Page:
Dyslexic learners, children and adults, often stumble over the little words, either leaving them out when reading or writing – or substituting them for a similar word, which may or may not have the same meaning. (e.g. for / from; a / the; in / into).

We (Davis Dyslexia facilitators) make a big deal out of these ‘non-picture’ words and creating their meaning in clay is only one of many steps to really master and understand these ‘trigger words’ (the culprits responsible for many confusions, disorientations and misunderstanding).

As there are about 220 of these little words to complete, we can only do some of them during a program; the rest is up to a parent or tutor to complete. We see them for a couple of hours (or a day, if we are lucky) and pass on the best way of supporting their child post-program.

Now that is not always easy and the other day I was lucky enough to realize something: Many parents believe that asking their child to use the word in a sentence actually means that they understand it and know what it means. Sometimes this is correct, very often it is not. Let me give you a real-life example.

A mum came in for post-program follow-up and I looked at all the work they had done. She said that if he wants, her son can get a whole page of words done in 5 minutes – and showed me a group of 8 words that were written in sentences. But in 5 minutes? She didn’t think that it was necessary to do the meaning in clay as her son could write a perfectly correct sentence with it – and the teacher had also commented that these are such easy words, that this 10-year old child has known for years. I put it to the test: We looked at the word ‘may’ and the sentence, ‘May I go to my friend today?’ came immediately. So after some more examples, he created a model of self and a model of his friend with an arrow going towards the friend. I looked at the model and said that I see him ‘going to a friend’. Where is the ‘may’? He said that ‘may’ means the same as ‘go’. It became clear to both mum and me, that this happens a lot. We pointed to the meaning: ‘being allowed to or having permission to’. Where is the possibility that he may not get the permission to go to his friend. The penny dropped and he added a model of mum and made it a possibility, that he might have to stay home.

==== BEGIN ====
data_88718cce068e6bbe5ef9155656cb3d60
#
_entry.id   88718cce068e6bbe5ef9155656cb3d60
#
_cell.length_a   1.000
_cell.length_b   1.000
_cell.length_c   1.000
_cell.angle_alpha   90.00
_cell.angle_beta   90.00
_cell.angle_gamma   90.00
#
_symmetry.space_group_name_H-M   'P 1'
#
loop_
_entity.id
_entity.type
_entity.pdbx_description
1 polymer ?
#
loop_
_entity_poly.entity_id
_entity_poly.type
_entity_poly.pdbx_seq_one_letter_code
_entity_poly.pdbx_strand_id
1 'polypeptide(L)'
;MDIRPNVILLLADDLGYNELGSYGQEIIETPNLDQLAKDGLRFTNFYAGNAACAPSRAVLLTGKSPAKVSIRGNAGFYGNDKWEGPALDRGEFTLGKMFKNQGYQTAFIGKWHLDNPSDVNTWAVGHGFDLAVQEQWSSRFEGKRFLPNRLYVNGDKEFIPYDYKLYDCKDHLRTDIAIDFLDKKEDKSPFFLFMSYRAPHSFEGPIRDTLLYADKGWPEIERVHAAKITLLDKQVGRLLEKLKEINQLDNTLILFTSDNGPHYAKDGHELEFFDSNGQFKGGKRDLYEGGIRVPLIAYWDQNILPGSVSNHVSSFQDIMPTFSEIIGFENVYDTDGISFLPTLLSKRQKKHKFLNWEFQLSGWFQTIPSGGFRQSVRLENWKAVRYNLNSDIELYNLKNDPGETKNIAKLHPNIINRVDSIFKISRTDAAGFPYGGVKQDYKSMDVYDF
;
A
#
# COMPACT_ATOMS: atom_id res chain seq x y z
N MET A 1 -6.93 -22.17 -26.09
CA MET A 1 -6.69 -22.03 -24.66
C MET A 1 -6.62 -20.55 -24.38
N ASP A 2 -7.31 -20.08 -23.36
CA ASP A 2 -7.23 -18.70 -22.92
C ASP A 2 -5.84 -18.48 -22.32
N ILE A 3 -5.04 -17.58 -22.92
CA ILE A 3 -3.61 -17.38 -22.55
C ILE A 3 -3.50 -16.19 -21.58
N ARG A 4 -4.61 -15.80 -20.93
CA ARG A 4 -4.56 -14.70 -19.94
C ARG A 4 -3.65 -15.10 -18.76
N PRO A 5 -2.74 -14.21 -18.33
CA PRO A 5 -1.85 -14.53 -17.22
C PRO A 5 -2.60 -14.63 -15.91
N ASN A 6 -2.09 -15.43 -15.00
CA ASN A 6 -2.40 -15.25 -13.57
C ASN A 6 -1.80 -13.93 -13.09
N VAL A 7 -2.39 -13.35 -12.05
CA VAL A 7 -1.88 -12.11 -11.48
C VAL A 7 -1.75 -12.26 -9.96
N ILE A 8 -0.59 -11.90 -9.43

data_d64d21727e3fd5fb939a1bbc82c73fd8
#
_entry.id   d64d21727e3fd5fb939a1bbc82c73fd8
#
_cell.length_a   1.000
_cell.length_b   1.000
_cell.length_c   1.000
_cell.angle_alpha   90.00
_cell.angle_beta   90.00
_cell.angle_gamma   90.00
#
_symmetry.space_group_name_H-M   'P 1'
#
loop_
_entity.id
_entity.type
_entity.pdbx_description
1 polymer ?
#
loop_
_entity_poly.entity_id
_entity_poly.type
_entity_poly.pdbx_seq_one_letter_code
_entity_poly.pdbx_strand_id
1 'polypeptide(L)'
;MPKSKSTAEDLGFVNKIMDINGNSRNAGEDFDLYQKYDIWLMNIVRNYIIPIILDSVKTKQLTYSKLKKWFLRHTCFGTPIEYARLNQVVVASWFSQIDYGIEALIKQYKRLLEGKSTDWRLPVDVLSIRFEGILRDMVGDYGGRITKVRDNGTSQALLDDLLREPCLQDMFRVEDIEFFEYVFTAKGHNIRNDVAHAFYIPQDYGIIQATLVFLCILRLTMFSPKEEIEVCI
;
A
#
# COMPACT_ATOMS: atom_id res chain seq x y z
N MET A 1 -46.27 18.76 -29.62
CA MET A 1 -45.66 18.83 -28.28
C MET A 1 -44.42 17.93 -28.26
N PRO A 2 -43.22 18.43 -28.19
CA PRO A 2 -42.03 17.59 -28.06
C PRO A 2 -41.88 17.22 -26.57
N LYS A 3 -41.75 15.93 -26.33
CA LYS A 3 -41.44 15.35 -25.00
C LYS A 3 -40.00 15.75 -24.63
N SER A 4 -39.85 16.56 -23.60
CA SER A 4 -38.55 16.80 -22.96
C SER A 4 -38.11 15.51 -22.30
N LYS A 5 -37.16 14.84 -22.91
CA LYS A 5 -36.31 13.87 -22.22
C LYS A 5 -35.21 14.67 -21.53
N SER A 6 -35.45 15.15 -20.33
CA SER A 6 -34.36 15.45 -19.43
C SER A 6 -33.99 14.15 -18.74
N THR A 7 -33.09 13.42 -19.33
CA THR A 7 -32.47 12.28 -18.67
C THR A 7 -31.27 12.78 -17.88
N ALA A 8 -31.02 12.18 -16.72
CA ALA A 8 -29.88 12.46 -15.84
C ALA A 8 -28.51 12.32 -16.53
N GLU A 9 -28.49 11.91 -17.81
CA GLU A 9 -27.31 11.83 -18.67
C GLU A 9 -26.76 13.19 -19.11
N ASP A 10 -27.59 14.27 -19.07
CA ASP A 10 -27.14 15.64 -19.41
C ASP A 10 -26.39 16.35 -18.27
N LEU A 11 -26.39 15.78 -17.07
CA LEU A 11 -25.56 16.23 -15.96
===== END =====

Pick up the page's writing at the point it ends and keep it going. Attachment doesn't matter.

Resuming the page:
I pointed out that these little words are quite often not the obvious models of people or things, but the arrows between the models, the speech- or feeling bubbles or the subtle variations in body language on the models… It ended up being a lot of fun, many aha moments for everyone and new insights.

Those tricky little words